When terrorists from Gaza attempted to attack Kibbutz Nahal Oz on July 28, as the war between Israel and Hamas raged, they probably had no idea that by picking that location they would awaken Israeli memories and rekindle the determination of Israel’s youngest adults. Almost 60 years have passed since then-Defense Minister Moshe Dayan delivered a eulogy at Nahal Oz; until this month, many young Israelis had never read it, but now they have.
In April 1956, Roi Rotberg, the security coordinator for the Kibbutz, was 21 years old; Israel was but eight years old. That day, four couples from the kibbutz were scheduled to be married, and Rotberg was patrolling the area between the kibbutz and Arab villages in Gaza. That narrow strip was a no-man’s-land, with no weapons permitted. Rotberg, unarmed, thought he saw someone in the bushes and went to investigate what he apparently thought was a lone person crossing the line. But Rotberg was seized by a group of armed terrorists, captured alive and taken back to Gaza. Only United Nations intervention got his body returned; it showed clear signs that he had been brutally tortured to death.
The similarity to the death of Lieutenant Hadar Goldin, also dragged back into Gaza, has escaped few Israelis.
Dayan, who had met Rotberg not long before, chose to deliver the eulogy himself. In a brief, 238 word address, he drew two seemingly mutually exclusive conclusions that many Israelis today continue to hold. First, he said, Israelis had to understand Gazan’s frustrations: “Let us not cast the blame on the murderers today. Why should we decry their burning hatred for us? For eight years they have been sitting in the refugee camps in Gaza, and before their eyes we have been transforming the lands and the villages, where they and their fathers dwelt, into our estate.”
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At the time, Israel -- a mere fledgling state -- did not control Gaza. Those refugee camps were not of Israel’s making, but still, Israelis recognized and were pained by the suffering on the Arab side, caused by Arab losses in the first Arab-Israeli war, a war Israel did not seek. Today, no less, Israelis understand Gazan anger at the siege and are anguished by the civilian losses in Gaza.
But Dayan had sought to prepare us for that, as well. “Without the steel helmet and the cannon's fire we will not be able to plant a tree or build a home,” Dayan said. “Let us not delude ourselves from seeing the hatred that inflames and fills the lives of the hundreds of thousands of Arabs who live around us. Let us not avert our eyes, lest our arms weaken.”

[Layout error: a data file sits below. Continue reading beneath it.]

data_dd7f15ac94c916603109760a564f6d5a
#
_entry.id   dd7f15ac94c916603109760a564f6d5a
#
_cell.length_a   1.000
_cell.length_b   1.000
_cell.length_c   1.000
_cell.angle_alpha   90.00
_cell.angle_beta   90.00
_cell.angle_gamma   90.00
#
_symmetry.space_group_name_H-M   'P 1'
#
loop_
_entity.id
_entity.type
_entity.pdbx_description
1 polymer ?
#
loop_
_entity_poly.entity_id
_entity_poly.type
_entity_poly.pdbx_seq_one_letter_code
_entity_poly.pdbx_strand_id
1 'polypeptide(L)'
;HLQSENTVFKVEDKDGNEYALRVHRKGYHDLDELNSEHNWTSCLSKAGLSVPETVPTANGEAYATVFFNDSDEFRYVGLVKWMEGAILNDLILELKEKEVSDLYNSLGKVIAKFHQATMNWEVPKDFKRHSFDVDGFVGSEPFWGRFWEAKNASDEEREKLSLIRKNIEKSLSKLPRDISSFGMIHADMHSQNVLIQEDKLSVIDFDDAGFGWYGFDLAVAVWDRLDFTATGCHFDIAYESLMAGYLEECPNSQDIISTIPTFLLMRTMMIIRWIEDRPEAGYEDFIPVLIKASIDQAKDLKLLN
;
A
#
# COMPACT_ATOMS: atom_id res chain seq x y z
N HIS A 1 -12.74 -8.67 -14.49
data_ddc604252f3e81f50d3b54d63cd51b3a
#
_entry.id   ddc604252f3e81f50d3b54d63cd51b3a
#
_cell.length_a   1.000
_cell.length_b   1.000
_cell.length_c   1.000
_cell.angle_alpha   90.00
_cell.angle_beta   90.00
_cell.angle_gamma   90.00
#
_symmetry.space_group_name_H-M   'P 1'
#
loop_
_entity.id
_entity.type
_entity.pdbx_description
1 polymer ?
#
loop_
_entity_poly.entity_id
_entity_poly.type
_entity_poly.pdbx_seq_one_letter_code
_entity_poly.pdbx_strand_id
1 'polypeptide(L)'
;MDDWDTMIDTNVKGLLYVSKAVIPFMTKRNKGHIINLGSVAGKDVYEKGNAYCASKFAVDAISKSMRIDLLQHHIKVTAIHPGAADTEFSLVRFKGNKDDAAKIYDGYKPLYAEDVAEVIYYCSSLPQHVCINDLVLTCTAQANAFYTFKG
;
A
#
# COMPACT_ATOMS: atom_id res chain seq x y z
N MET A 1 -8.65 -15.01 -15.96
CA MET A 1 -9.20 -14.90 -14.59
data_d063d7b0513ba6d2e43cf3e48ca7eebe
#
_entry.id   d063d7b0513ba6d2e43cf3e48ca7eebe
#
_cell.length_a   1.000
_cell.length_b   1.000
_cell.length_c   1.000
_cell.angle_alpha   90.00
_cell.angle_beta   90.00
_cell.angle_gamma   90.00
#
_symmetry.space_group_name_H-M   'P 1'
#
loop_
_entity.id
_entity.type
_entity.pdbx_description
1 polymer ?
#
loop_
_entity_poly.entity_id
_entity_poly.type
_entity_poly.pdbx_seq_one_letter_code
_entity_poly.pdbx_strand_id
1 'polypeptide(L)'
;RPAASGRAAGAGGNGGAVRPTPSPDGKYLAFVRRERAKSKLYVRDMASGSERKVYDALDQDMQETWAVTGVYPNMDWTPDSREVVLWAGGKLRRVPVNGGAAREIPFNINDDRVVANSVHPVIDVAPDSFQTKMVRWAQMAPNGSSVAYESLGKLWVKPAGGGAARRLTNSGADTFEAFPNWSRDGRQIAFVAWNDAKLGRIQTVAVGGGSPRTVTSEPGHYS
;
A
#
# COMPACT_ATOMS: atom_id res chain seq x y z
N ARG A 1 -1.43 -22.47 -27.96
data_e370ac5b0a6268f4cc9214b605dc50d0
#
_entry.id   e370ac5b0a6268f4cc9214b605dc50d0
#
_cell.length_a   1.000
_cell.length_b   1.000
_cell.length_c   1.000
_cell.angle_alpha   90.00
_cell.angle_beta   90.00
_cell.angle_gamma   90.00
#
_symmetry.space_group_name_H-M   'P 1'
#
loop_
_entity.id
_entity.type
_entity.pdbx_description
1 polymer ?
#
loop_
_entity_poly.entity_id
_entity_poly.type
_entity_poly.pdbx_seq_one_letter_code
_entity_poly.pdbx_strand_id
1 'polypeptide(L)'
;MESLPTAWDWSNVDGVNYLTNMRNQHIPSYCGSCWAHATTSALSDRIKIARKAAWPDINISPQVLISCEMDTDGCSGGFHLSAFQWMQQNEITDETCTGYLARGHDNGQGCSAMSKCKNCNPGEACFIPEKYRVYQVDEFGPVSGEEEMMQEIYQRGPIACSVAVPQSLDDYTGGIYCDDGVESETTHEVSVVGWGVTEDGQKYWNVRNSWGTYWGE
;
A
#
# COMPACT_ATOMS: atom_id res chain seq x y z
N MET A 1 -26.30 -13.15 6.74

In recent years, many Israelis on the political left had “forgotten” the loathing that surrounds them. It is Hamas that has reminded them, Hamas that has rekindled Israeli resilience, with the deaths. Young Israelis who read the many references in the Israeli press to Dayan's eulogy in recent weeks could not help but be reminded how little has changed, and how they, too, must be willing to sacrifice to preserve what their grandparents' generation built.
The four weddings at Nahal Oz still took place that tear-soaked day in 1956. And I attended a wedding last Thursday evening high up in the hills overlooking Jericho. The white wedding canopy, fluttering in the breeze, was brightly lit from all directions. The young couple, also wearing white, appeared aloft in a cloud of light. Behind them were the lights of Jericho, no longer as thriving as it had been when Israelis spent money (and gambled) there before Yassir Arafat unleashed the Second Intifada. And further in the distance were the lights of Jordan, a country desperately struggling to hold on as Syria implodes and the Islamic State continues its march across the region.
Before the groom broke the glass, his father noted that the ritual is usually designed to ensure that Jews do not celebrate excessively; even at our greatest joy, we remember the tragedies of our past. However, that night, the father continued, remembering tragedy was no challenge; dozens of soldiers had fallen in recent days. That night, he said, the challenge was to find it in ourselves to celebrate, to dance, to recommit ourselves to building the future that has always exacted such a high price from us and that always will.
People nodded, some wept quietly. Long-married couples suddenly held hands again. Then the groom broke the glass, the band started to play, and the crowd sang and danced late into the night.
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